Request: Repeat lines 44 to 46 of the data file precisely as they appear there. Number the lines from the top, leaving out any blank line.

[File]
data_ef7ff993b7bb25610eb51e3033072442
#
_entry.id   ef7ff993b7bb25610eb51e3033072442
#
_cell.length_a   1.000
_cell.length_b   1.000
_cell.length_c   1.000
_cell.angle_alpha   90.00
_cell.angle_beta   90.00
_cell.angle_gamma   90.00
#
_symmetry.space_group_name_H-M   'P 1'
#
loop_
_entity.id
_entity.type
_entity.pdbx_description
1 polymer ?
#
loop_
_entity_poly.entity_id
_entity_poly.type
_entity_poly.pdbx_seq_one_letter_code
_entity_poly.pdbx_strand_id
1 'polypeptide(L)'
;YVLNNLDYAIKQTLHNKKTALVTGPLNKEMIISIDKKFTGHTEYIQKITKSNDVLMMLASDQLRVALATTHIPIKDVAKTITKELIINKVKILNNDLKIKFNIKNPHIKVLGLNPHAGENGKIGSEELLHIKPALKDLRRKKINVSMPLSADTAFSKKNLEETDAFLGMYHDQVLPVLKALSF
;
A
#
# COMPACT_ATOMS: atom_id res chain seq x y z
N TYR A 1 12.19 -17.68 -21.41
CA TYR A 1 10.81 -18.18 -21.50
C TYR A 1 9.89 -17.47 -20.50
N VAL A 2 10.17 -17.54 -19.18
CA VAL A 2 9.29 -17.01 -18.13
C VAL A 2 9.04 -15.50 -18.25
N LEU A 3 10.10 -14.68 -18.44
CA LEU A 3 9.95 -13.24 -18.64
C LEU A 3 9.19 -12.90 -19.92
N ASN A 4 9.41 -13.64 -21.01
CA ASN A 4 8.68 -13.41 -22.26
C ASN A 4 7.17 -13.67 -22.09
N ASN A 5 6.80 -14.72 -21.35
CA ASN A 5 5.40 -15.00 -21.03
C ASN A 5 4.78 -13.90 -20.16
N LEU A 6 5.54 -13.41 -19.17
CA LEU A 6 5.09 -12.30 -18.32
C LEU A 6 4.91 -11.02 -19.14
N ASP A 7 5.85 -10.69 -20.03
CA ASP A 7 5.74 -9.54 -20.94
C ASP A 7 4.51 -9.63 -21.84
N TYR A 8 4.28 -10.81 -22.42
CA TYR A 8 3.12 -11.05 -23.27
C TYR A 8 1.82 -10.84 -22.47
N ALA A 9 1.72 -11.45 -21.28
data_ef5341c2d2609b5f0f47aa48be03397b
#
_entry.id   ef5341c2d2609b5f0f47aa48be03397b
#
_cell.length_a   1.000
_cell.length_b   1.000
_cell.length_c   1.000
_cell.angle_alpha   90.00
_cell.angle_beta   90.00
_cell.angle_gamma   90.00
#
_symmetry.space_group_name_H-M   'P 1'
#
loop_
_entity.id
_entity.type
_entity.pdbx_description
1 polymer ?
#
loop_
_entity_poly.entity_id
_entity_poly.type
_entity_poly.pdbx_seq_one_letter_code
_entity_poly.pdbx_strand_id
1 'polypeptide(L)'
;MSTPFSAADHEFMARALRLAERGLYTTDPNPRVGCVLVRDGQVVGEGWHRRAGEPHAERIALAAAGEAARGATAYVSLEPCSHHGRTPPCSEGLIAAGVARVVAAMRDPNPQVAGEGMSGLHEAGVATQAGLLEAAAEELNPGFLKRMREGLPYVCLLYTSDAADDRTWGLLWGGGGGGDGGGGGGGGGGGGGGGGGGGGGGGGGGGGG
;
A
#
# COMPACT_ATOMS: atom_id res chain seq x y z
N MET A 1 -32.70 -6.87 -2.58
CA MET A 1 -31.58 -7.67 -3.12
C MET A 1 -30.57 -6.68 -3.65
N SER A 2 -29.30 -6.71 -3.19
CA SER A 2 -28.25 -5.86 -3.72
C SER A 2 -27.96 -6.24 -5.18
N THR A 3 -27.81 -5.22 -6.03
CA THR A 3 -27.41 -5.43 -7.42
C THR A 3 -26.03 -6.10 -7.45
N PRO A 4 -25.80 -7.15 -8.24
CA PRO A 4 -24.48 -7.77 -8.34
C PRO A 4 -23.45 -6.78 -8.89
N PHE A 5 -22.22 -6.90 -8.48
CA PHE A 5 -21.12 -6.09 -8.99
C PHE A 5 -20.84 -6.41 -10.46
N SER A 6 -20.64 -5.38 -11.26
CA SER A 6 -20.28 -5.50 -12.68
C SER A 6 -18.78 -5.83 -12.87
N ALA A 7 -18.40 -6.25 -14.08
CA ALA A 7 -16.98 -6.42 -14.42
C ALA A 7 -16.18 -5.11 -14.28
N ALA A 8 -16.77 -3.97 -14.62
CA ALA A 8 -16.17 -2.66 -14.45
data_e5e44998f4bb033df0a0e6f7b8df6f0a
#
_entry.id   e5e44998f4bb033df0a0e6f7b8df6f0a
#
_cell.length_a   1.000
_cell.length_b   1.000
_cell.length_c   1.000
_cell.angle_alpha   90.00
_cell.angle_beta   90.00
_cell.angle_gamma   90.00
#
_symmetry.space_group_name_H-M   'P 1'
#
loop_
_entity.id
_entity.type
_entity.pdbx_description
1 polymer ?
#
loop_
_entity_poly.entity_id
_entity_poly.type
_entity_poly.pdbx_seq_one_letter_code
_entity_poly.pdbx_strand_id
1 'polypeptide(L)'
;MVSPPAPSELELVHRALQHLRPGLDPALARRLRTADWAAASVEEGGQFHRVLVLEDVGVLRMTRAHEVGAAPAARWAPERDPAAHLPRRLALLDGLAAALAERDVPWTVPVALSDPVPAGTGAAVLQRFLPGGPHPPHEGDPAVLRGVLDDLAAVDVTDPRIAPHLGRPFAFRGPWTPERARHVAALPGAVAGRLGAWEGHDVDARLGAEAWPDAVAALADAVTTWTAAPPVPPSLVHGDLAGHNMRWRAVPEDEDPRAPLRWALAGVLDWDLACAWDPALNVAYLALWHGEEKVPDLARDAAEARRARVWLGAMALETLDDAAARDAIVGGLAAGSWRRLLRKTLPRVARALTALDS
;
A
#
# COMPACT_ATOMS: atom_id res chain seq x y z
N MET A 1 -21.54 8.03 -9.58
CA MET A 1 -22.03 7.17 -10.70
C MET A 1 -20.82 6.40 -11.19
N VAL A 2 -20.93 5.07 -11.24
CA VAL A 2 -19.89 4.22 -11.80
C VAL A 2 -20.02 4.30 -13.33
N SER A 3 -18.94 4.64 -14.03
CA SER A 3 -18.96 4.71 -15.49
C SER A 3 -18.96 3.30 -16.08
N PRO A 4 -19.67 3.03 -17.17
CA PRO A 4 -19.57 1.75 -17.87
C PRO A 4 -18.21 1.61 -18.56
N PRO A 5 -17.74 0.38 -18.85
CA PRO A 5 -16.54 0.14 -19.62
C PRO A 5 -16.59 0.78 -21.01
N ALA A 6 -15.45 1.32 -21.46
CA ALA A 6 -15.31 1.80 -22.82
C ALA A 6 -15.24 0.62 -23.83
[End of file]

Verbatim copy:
CA ASN A 5 5.40 -15.00 -21.03
C ASN A 5 4.78 -13.90 -20.16
N LEU A 6 5.54 -13.41 -19.17